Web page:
High fat diet increases insulin resistance?

Thursday, September 3, 2009 17:47
Comments Off on High fat diet increases insulin resistance?

I was just re-reading Tara Parker Pope's article in the NY Times on the now-famous rat study which found that high-fat meals impaired cognitive and athletic performance. Predictably, the study was dissed and dismissed by the low-carb and pro-fat bloggerati.

(By the way, for those who dismissed the study because it involved rodents, data from a parallel human study are still being analyzed but appear to line up with the original findings.)

Whatever the merits and implications of this particular study, I was struck by the following quote from Pope's article:

It’s not clear why fatty foods would cause a short-term decline in
cognitive function. One theory is that a high-fat diet can trigger
insulin resistance
, which means the body becomes less efficient at
using the glucose, or blood sugar, so important to brain function.

This, of course, is exactly the opposite of what low-carb/high-fat advocates are always telling us The story is that a high carbohydrate diet is the culprit (and a low-carb diet is the cure) for insulin resistance.

Specifically, ingestion of carbohydrates (especially high glycemic carbs) sends blood sugar soaring, which triggers insulin secretion. Over time, cells become less sensitive to the effects of all that insulin and blood sugar levels creep dangerously higher.  Next stop: obesity, Type 2 Diabetes, and heart disease. Cutting down on carbs reverses the whole cycle.

So what's all this about a high-fat diet triggering insulin resistance? 

In a long discussion, Mark Jenkins, MD, suggests that while carbohydrates may raise insulin levels, high insulin levels do not cause cells to become insulin resistant. Further, he suggests that obesity leads to insulin resistance and not the other way around.

Here are a few of his observations, which some may find surprising:

  • High fat stores [in obese individuals] down-regulate insulin receptors and cause a
    resistance to circulating insulin.
  • It has been repeatedly shown in the
    medical literature that…insulin sensitization is accomplished by aerobic
    exercise, low-fat / high-carbohydrate diet, and reduction of excessive
    body fat. Conversely, obesity and high fat diets have been shown to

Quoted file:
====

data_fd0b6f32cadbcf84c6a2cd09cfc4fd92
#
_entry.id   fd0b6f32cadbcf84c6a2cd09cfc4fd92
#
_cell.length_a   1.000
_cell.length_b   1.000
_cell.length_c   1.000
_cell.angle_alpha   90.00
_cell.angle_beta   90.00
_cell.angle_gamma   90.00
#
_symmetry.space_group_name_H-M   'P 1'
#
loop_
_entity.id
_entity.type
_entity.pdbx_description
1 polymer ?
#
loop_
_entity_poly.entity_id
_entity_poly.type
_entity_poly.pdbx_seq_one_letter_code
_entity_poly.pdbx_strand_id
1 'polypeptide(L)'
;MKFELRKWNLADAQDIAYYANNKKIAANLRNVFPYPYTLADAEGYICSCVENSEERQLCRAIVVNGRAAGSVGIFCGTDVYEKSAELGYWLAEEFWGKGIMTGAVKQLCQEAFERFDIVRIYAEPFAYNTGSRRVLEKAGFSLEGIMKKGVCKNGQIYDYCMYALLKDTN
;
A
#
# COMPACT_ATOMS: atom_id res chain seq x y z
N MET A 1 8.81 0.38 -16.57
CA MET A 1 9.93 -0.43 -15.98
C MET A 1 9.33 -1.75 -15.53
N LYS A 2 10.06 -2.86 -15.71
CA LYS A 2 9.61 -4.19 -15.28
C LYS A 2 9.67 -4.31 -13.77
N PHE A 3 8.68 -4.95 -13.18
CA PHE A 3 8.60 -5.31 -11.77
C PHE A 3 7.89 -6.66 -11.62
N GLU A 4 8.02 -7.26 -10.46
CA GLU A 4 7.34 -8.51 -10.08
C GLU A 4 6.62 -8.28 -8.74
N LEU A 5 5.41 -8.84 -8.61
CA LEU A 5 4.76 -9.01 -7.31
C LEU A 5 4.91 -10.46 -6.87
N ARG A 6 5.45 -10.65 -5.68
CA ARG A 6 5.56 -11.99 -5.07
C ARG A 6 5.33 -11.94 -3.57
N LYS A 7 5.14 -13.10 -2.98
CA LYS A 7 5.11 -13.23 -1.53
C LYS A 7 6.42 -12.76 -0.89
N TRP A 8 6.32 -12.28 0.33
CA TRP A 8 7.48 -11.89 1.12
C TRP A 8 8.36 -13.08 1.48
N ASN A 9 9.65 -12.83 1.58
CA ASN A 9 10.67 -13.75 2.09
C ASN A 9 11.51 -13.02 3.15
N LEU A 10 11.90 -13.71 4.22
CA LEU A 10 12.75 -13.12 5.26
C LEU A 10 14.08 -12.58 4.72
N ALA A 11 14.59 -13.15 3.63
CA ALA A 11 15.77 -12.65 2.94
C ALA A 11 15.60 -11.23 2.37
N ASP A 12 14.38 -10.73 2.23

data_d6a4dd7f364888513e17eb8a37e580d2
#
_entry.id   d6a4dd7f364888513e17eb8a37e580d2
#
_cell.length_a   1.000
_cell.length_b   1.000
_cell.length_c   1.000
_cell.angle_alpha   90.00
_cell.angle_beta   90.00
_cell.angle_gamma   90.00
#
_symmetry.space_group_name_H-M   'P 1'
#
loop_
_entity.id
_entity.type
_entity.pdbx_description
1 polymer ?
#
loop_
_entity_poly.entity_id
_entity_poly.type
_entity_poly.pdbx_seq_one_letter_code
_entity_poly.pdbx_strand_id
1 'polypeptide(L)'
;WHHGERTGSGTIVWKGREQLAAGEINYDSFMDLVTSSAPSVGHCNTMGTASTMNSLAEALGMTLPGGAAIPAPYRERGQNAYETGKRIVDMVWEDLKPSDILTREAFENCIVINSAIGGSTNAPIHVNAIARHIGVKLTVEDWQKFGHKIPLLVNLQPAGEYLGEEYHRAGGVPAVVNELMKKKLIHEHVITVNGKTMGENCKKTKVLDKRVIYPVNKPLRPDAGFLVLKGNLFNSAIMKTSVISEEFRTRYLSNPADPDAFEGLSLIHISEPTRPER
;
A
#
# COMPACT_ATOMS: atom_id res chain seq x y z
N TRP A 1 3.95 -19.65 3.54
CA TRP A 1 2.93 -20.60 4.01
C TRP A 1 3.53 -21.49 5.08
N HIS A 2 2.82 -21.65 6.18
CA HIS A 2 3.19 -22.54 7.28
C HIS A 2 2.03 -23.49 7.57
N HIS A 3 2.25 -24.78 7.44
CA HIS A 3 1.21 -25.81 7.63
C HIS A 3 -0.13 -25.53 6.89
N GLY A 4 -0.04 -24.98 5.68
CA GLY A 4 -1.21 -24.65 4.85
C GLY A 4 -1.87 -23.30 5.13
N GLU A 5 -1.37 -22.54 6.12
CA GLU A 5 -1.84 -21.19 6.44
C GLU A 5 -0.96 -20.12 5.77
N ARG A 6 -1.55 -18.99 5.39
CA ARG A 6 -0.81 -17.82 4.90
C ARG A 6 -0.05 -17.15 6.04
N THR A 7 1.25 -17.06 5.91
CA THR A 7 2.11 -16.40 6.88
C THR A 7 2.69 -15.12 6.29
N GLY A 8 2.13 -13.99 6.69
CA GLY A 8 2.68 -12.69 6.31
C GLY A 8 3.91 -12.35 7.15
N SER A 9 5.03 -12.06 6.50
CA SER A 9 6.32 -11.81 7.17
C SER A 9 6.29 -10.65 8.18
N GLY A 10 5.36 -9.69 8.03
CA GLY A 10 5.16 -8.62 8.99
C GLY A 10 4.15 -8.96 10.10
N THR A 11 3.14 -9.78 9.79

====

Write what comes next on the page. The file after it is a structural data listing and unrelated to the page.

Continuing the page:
induce insulin resistance. 
  • It is important that the high carbohydrate
    diet have predominantly complex carbohydrates and also have a high
    fiber content.  Overly refined, simple sugars do not appear to have the
    same effect as complex carbos. 

Please see Jenkins' entire discussion here and selected references here.

Maybe the problem is not the fat in our foods but the fat in our bodies

Jenkins' arguments don't separate the effects of diet
composition from the effects of body weight or weight loss. In the studies he cites, those with insulin resistance aren't just eating a high fat diet; they're also obese. Those who see increased insulin sensitivity aren't just eating a low-fat diet, they're also exercising and losing weight. One wonders: Does a high fat diet lead to
insulin resistance in normal weight people? Does a low-fat diet improve
insulin resistance if the subjects don't lose weight? What if they lose
weight on a high fat diet?

The epidemiological argument?

I find it interesting that both sides of this debate invoke epidemiological evidence. The pro-fat folks (the Weston Price gang, for example) claim that atherosclerosis and diabetes were "unheard of" in traditional cultures which had high fat, grain-free diets.  Jenkins, on the other hand, says:

If one looks at epidemiological data,
the traditional diet of many third world countries consists of high
complex carbohydrate content, very low fat, and high fiber.
Atherosclerotic disease was virtually unheard of until the introduction
of the high fat Western diet. 

Obviously the ratio of fats to carbohydrates does not tell the whole story.  Jenkin's observation about the difference between complex and simple carbohydrates is one key.

Maybe we can't blame the modern epidemic of obesity, heart disease, and diabetes on fat OR carbohydrates–but on a toxic combination of fat AND refined carbohydrates (with over-consumption and sedentary lifestyles playing significant supporting roles).

Your thoughts?

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